Dutch cycling notes part 4: “The freedom and ease to simply cycle where you need to go”

A group of Irish councillors, campaigners, officials and engineers visited the Netherlands on a cycling study tour between September 15-18, today we publish the fourth of a number of personal perspectives from that group in a mini-series which aims to capture what people from different backgrounds brought home:

Keith Byrne chairman of the Dublin Cycling Campaign writes:

The simple and most striking thing from visiting the Netherlands was the freedom and ease to simply cycle where you need to go with ease. Even when it comes to public transport, the ability to easily connect and move throughout the country is abundantly apparent.

On peering out the windows of the intercity train between Amsterdam Schiphol and Utrecht Central, you can see there is also a good provision of national roads for motor traffic (these are known to regularly suffer congestion — ed).

(article continues below image)

IMAGE: Separate cycling paths and service streets with limited car access also enable people with mobility challenges to move about their city.
IMAGE: Separate cycling paths and service streets with limited car access (as above in Utrecht), enables everybody from children to people with mobility challenges to move about their city.

When we get to the cities, we see that cycling is not just separated along streets, but also at junctions where cycling is controlled differently to motor traffic. There are very few times that cycling with motor traffic is mixed and when that does happen, it is not on busy arterial roads, but only on quieter low traffic volume streets.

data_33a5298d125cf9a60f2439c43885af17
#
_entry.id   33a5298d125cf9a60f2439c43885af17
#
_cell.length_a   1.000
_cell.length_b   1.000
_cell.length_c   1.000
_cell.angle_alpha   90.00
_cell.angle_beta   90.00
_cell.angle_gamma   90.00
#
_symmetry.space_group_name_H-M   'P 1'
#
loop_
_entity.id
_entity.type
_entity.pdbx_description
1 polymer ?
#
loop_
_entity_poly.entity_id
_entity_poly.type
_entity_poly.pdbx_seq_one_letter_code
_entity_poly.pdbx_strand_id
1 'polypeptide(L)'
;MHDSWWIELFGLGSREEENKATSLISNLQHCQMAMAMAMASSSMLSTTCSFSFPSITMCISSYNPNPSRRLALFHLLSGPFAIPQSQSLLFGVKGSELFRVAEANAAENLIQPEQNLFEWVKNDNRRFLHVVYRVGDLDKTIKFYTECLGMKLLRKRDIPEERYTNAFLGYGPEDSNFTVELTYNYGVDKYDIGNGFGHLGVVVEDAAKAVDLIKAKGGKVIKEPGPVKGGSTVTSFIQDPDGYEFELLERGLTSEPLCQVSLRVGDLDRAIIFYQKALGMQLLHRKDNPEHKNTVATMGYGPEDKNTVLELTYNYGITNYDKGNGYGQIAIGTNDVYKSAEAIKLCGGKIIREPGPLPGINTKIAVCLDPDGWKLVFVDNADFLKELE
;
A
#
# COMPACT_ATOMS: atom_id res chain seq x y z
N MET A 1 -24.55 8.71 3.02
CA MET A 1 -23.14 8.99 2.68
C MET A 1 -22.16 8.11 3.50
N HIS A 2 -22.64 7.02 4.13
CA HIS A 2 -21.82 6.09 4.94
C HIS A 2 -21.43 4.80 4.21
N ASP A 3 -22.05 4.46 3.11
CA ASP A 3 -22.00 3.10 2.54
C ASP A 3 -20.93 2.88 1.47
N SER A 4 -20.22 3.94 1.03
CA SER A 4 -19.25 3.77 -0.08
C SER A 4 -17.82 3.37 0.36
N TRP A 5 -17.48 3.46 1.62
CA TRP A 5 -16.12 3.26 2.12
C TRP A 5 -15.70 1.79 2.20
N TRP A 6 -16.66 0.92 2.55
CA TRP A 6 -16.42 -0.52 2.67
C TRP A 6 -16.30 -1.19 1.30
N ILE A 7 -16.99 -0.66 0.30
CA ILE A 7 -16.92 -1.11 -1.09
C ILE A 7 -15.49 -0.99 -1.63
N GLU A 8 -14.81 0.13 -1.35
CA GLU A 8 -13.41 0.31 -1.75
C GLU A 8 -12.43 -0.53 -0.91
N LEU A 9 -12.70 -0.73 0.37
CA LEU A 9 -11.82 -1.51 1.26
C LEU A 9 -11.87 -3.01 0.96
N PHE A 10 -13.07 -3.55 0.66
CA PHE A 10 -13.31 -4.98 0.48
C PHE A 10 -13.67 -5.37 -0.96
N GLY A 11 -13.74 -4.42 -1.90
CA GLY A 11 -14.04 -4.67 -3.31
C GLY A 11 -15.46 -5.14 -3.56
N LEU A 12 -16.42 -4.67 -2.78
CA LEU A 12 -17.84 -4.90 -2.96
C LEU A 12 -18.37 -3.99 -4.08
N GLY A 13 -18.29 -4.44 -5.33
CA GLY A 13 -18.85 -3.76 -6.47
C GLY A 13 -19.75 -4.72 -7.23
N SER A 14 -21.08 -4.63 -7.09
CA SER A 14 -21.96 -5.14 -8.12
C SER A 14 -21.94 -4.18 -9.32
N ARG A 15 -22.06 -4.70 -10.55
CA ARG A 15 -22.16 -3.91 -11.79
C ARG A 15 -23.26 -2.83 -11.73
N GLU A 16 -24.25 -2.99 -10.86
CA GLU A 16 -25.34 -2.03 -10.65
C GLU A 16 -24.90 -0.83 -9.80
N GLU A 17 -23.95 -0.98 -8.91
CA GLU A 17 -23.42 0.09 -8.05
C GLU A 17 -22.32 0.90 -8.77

Drivers are typically respectful of people cycling, where the common rationale is people driving today are people cycling tomorrow, so people are fully aware of the need for space and to slower speed around cyclists.

When it comes to mixing cycling and driving on typically residential and city centre streets, the speed limits are set to 30km/h and the opportunity for rat runs is removed — like in the first picture above showing a bicycle street in Utrecht, which is one-way for driving and two-way for cycling. The streets are made cul de sac for motor traffic or orientated one-way for driving, but are two-way through routes and two-way for cycling.

Such streets may also include colouring the road surface red or cobble in order to make it look and feel like a street rather than feeling like a black road highway.

(article continues below image)

IMAGE: A rural setting where the centre line is removed and motor traffic drive in the middle to overtake or pull in to let motor traffic past
IMAGE: A rural setting where the centre line is removed and motor traffic drive in the middle to overtake or pull in to let motor traffic past.

This was the same for semi-rural roads linking populated areas that would have cyclists making a few short KMs of a journey. The speed limits are set at 50/60km/h and have key road markings and/or surface colouring which help promote a more balanced and fairer use. A road where overtaking speeds are reduced and the space given to cyclists is much safer.